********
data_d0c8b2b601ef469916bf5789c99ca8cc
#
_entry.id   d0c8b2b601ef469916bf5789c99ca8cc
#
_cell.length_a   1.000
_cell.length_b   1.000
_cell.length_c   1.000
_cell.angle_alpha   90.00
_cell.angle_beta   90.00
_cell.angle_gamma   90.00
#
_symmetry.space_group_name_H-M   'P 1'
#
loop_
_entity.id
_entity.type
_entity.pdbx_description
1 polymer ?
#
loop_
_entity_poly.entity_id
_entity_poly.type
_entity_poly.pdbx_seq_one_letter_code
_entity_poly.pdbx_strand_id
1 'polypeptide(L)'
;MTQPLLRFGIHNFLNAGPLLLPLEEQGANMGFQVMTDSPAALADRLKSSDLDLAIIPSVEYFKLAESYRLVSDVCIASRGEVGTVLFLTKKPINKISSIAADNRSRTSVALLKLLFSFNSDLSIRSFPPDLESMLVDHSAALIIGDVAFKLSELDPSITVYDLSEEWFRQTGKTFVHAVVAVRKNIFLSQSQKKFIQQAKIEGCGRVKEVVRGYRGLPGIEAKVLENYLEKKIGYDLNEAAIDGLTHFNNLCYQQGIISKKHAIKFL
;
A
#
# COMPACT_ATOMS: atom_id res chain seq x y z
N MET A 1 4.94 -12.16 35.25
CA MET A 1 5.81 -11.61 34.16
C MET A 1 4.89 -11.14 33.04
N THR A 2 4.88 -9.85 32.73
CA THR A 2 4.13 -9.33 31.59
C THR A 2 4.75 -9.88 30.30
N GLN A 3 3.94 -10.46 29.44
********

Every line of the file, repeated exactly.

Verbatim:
data_d0c8b2b601ef469916bf5789c99ca8cc
#
_entry.id   d0c8b2b601ef469916bf5789c99ca8cc
#
_cell.length_a   1.000
_cell.length_b   1.000
_cell.length_c   1.000
_cell.angle_alpha   90.00
_cell.angle_beta   90.00
_cell.angle_gamma   90.00
#
_symmetry.space_group_name_H-M   'P 1'
#
loop_
_entity.id
_entity.type
_entity.pdbx_description
1 polymer ?
#
loop_
_entity_poly.entity_id
_entity_poly.type
_entity_poly.pdbx_seq_one_letter_code
_entity_poly.pdbx_strand_id
1 'polypeptide(L)'
;MTQPLLRFGIHNFLNAGPLLLPLEEQGANMGFQVMTDSPAALADRLKSSDLDLAIIPSVEYFKLAESYRLVSDVCIASRGEVGTVLFLTKKPINKISSIAADNRSRTSVALLKLLFSFNSDLSIRSFPPDLESMLVDHSAALIIGDVAFKLSELDPSITVYDLSEEWFRQTGKTFVHAVVAVRKNIFLSQSQKKFIQQAKIEGCGRVKEVVRGYRGLPGIEAKVLENYLEKKIGYDLNEAAIDGLTHFNNLCYQQGIISKKHAIKFL
;
A
#
# COMPACT_ATOMS: atom_id res chain seq x y z
N MET A 1 4.94 -12.16 35.25
CA MET A 1 5.81 -11.61 34.16
C MET A 1 4.89 -11.14 33.04
N THR A 2 4.88 -9.85 32.73
CA THR A 2 4.13 -9.33 31.59
C THR A 2 4.75 -9.88 30.30
N GLN A 3 3.94 -10.46 29.44